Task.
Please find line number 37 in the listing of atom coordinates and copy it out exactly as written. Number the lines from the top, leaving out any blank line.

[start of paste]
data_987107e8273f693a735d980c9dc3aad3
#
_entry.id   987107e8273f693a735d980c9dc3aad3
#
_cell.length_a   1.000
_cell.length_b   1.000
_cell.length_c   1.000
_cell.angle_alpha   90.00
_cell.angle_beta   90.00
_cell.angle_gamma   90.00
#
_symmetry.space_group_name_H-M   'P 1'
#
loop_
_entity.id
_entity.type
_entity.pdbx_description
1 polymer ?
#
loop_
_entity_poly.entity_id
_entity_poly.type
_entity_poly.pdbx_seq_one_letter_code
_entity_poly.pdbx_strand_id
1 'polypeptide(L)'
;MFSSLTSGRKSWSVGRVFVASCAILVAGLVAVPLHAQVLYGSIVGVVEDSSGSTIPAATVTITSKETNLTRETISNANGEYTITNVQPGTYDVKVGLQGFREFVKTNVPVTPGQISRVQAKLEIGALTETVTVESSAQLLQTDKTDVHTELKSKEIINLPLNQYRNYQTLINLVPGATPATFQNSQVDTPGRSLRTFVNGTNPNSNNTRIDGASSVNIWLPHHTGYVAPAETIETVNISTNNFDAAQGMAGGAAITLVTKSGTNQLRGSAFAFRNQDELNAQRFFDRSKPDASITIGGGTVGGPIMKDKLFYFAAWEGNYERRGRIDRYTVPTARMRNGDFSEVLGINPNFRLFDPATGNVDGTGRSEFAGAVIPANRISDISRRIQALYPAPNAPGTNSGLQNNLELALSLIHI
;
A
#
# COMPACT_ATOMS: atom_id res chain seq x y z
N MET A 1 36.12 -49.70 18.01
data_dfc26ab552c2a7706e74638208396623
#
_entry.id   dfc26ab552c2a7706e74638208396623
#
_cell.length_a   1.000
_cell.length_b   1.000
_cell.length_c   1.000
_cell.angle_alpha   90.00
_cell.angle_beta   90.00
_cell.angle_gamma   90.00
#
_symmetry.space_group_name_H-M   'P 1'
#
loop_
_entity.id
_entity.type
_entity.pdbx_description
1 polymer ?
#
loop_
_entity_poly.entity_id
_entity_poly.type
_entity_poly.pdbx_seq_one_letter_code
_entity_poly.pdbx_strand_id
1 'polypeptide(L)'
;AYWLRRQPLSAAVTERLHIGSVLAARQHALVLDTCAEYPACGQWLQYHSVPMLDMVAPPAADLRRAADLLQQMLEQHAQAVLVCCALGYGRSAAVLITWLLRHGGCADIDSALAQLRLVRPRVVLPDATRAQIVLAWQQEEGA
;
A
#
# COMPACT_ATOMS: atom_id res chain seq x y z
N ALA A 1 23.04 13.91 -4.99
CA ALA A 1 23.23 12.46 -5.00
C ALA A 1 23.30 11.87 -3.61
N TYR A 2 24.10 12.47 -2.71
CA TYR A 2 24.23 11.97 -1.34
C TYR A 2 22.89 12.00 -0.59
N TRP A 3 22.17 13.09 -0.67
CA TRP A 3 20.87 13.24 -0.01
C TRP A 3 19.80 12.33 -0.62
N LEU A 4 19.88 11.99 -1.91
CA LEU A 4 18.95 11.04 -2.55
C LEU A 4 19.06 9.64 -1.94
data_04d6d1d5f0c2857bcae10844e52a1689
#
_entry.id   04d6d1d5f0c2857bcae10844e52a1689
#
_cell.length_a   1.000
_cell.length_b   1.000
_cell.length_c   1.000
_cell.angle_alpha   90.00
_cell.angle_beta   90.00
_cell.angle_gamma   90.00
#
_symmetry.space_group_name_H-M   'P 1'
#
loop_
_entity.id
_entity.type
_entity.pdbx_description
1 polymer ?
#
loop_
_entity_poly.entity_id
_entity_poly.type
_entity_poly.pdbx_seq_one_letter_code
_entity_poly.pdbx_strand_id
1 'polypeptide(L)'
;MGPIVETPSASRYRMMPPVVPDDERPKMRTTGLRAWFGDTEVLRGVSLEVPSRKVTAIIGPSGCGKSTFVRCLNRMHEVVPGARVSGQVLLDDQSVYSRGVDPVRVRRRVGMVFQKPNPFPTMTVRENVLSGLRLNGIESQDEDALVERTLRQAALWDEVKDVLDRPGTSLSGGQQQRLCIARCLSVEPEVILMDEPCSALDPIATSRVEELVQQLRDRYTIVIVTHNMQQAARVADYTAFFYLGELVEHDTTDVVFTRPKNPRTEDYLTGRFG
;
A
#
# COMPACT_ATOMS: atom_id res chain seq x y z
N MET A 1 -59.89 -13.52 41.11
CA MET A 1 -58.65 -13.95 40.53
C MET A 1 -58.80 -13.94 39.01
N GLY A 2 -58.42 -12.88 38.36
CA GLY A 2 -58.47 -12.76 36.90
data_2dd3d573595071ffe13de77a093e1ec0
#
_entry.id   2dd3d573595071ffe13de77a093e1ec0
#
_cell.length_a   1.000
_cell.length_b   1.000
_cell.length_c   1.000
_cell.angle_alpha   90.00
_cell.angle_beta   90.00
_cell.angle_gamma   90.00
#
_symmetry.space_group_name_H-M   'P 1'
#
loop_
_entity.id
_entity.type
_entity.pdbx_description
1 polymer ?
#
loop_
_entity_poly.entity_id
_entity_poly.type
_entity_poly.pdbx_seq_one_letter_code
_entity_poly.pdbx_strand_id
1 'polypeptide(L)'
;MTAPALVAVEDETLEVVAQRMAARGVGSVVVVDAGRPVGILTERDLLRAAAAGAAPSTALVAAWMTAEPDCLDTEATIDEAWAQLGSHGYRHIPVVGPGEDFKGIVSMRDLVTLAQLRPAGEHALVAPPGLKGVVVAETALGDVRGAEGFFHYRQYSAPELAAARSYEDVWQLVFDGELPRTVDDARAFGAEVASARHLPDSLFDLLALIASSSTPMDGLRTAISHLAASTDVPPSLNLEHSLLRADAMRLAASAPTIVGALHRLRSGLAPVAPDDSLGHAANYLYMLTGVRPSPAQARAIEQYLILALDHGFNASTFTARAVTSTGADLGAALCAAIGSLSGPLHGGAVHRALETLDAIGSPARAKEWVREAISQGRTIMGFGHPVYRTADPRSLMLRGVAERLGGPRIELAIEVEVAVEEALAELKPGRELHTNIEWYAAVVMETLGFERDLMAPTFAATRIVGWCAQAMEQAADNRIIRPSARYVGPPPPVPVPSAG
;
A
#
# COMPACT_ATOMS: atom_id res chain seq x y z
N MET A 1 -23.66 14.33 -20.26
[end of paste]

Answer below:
_cell.length_b   1.000